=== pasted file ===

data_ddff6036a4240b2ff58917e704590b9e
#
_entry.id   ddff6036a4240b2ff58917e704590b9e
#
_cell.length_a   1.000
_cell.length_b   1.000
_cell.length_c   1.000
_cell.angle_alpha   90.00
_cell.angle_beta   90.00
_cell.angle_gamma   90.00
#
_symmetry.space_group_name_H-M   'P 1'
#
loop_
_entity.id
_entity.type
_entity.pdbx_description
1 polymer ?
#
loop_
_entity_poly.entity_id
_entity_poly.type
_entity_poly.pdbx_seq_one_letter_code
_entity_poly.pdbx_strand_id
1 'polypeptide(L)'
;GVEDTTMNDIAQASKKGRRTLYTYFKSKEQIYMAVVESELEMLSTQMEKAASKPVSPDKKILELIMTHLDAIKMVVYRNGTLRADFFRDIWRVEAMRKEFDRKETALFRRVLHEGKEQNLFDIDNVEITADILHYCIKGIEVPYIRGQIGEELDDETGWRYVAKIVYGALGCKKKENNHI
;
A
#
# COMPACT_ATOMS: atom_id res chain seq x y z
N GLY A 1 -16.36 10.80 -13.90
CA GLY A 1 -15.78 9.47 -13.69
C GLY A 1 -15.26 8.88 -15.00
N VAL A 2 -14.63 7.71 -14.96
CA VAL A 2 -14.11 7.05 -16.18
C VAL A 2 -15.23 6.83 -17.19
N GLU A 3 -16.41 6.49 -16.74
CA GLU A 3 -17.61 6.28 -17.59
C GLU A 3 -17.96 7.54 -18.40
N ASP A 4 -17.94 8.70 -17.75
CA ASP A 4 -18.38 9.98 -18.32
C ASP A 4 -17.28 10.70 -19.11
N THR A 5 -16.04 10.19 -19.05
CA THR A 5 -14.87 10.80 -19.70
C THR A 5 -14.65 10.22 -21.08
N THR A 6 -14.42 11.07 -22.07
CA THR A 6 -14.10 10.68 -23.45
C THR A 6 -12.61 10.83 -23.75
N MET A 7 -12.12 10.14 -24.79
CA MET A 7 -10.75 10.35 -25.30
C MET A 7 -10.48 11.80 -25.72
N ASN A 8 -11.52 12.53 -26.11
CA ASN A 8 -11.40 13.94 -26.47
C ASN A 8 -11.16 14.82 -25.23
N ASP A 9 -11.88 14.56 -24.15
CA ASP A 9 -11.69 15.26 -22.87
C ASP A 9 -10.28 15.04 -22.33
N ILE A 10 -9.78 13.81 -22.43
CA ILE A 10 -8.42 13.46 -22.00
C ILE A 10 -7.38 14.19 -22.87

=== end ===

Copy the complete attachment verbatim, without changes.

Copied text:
data_ddff6036a4240b2ff58917e704590b9e
#
_entry.id   ddff6036a4240b2ff58917e704590b9e
#
_cell.length_a   1.000
_cell.length_b   1.000
_cell.length_c   1.000
_cell.angle_alpha   90.00
_cell.angle_beta   90.00
_cell.angle_gamma   90.00
#
_symmetry.space_group_name_H-M   'P 1'
#
loop_
_entity.id
_entity.type
_entity.pdbx_description
1 polymer ?
#
loop_
_entity_poly.entity_id
_entity_poly.type
_entity_poly.pdbx_seq_one_letter_code
_entity_poly.pdbx_strand_id
1 'polypeptide(L)'
;GVEDTTMNDIAQASKKGRRTLYTYFKSKEQIYMAVVESELEMLSTQMEKAASKPVSPDKKILELIMTHLDAIKMVVYRNGTLRADFFRDIWRVEAMRKEFDRKETALFRRVLHEGKEQNLFDIDNVEITADILHYCIKGIEVPYIRGQIGEELDDETGWRYVAKIVYGALGCKKKENNHI
;
A
#
# COMPACT_ATOMS: atom_id res chain seq x y z
N GLY A 1 -16.36 10.80 -13.90
CA GLY A 1 -15.78 9.47 -13.69
C GLY A 1 -15.26 8.88 -15.00
N VAL A 2 -14.63 7.71 -14.96
CA VAL A 2 -14.11 7.05 -16.18
C VAL A 2 -15.23 6.83 -17.19
N GLU A 3 -16.41 6.49 -16.74
CA GLU A 3 -17.61 6.28 -17.59
C GLU A 3 -17.96 7.54 -18.40
N ASP A 4 -17.94 8.70 -17.75
CA ASP A 4 -18.38 9.98 -18.32
C ASP A 4 -17.28 10.70 -19.11
N THR A 5 -16.04 10.19 -19.05
CA THR A 5 -14.87 10.80 -19.70
C THR A 5 -14.65 10.22 -21.08
N THR A 6 -14.42 11.07 -22.07
CA THR A 6 -14.10 10.68 -23.45
C THR A 6 -12.61 10.83 -23.75
N MET A 7 -12.12 10.14 -24.79
CA MET A 7 -10.75 10.35 -25.30
C MET A 7 -10.48 11.80 -25.72
N ASN A 8 -11.52 12.53 -26.11
CA ASN A 8 -11.40 13.94 -26.47
C ASN A 8 -11.16 14.82 -25.23
N ASP A 9 -11.88 14.56 -24.15
CA ASP A 9 -11.69 15.26 -22.87
C ASP A 9 -10.28 15.04 -22.33
N ILE A 10 -9.78 13.81 -22.43
CA ILE A 10 -8.42 13.46 -22.00
C ILE A 10 -7.38 14.19 -22.87